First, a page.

Functional residual capacity (FRC) is the volume of gases, including carbon dioxide (CO2), that remains within the lungs of a subject at the end of exhalation, or expiration. In healthy individuals, FRC usually comprises about 40% of total lung capacity, and typically amounts to about 1.8 liters to about 3.4 liters. FRC buffers against large breath-to-breath changes in the amount of carbon dioxide in the alveoli of the subject's lungs, which may be measured in terms of partial pressure of CO2 (pACO2) or as a fraction of gases that comprise CO2 (fACO2). With normal tidal volumes, pACO2 and fACO2 typically fluctuate by only about 2 mmHg or about 0.25%, respectively.

A number of authors contend that CO2 is stored in the lungs in three different compartments: (1) the gas volume (VA or FRC); (2) the lung tissue; and (3) the pulmonary blood present at any given time in the lung. The lung tissue and pulmonary blood compartments are often represented in terms of their equivalent gas volumes (i.e., scaled by their effective storage capacity) and denoted Vtis and Vblood. While FRC only accounts for the volume of gases (including CO2) in the alveoli, effective lung volume (ELV) includes FRC, as well as gases that remain diffused within the tissues of the lungs of the subject at the end of exhalation and, therefore, accounts for gases in all three compartments.

While ELV is typically a slightly larger volume than FRC, these terms may be used interchangeably in the ensuing description for purposes of simplicity.

Each compartment equilibrates with changes in CO2 at a different rate. Gedeon, A., et al., “Pulmonary blood flow (cardiac output) and the effective lung volume determined from a short breath hold using the differential Fick method,” J. CLIN. MONIT. 17:313-321 (2002) (hereinafter “Gedeon 2002”) teaches that VA equilibrates instantly with changes in end tidal CO2 (petCO2 when measured in terms of partial pressure and fetCO2 when measured in terms of the fraction of gases that comprise CO2) and slowly (e.g., in about ten to about twenty seconds) with changes in pACO2 and content of CO2 in arterial blood (caCO2), while it takes less time for Vtis and Vblood to equilibrate when pACO2 and caCO2 change.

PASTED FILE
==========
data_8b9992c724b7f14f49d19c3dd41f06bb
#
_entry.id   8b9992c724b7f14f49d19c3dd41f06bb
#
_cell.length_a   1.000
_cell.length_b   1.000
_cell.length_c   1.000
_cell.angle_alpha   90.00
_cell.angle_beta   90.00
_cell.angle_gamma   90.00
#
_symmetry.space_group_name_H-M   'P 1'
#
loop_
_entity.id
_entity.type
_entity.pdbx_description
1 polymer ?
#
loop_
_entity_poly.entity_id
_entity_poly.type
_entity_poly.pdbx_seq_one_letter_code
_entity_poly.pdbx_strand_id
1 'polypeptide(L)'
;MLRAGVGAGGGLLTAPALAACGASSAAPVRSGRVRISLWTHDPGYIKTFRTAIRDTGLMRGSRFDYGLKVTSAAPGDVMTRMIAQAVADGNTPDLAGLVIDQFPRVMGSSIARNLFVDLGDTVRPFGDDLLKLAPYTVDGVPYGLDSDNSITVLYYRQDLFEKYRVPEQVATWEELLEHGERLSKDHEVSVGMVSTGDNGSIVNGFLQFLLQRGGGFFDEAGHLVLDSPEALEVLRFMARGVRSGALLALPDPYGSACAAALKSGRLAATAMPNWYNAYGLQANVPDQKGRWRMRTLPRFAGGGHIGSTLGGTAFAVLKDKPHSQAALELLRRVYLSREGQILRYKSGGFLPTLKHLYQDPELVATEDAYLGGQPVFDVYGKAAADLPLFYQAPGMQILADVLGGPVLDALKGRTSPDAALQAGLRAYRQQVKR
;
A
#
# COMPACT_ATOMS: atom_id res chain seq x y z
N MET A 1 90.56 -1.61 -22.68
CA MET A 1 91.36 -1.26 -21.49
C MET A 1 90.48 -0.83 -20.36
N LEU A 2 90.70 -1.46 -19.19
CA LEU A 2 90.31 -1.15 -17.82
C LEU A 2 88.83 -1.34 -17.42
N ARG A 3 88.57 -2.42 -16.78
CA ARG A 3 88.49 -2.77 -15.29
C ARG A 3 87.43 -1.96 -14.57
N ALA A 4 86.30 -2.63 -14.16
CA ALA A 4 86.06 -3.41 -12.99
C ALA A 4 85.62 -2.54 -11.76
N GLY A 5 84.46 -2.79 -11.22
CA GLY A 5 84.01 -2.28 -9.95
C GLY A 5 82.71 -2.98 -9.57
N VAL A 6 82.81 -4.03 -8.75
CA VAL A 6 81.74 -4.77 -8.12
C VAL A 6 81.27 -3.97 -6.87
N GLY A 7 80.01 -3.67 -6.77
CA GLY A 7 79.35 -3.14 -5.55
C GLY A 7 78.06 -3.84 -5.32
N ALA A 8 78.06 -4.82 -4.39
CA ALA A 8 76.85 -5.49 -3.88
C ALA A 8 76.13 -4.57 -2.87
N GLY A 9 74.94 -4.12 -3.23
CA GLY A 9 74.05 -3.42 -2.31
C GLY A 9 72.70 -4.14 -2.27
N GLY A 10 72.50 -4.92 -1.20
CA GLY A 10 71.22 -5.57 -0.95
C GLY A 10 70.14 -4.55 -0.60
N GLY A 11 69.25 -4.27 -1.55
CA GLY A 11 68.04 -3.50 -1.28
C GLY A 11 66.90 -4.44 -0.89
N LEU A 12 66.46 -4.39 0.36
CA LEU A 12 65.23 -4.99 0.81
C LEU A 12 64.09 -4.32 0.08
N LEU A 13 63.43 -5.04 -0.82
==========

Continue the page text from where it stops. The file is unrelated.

The relationship between a subject's chest wall and lungs and the elastic recoil of the lungs defines FRC and, thus, ELV. Lung diseases that change the elastic recoil of the lungs, including emphysema, asthma, and other restrictive diseases, affect FRC. Thus, FRC determinations may be useful in accurately diagnosing such conditions. FRC determinations are also useful in diagnosing and treating respiratory failure and hypoxemia.

In lungs with an FRC below the lung's closing capacity, the airways start to close before the end of a subject's exhalation, which results in a decrease of pAO2 and a mismatch between ventilation, or the movement of gases into and out of the lungs through the mouth, and perfusion, or the movement of gases across the gas/blood barrier between the alveoli of the lungs and the pulmonary capillaries that surround the alveoli. This is known in the art as V/Q mismatch or VT/VQ mismatch.

The currently available techniques for measuring FRC include full body plethysmography, nitrogen washout, and helium dilution. All of these methods require cumbersome equipment and, therefore, may not be suitable for use in an intensive care setting that is already crowded with equipment.

Gedeon 2002 proposed a noninvasive technique for determining ELV. Specifically, that technique includes measuring the {dot over (V)}MCO2 and fetCO2 of a subject, having the subject hold his or her breath for three seconds, the re-measuring {dot over (V)}MCO2 and fetCO2. For the first breath following the breath-hold, fetCO2 increases and {dot over (V)}MCO2, which is calculated over the duration of the breath hold and the subsequent breath, decreases. Assuming, due to buffering by the CO2 stores of the ELV, that {dot over (V)}BCO2 (i.e., CO2 passing from the pulmonary capillary blood into the alveoli of the lung) does not change during breath-holding, Gedeon contends that the decrease in {dot over (V)}MCO2 must have resulted from the CO2 going into the lung stores of CO2: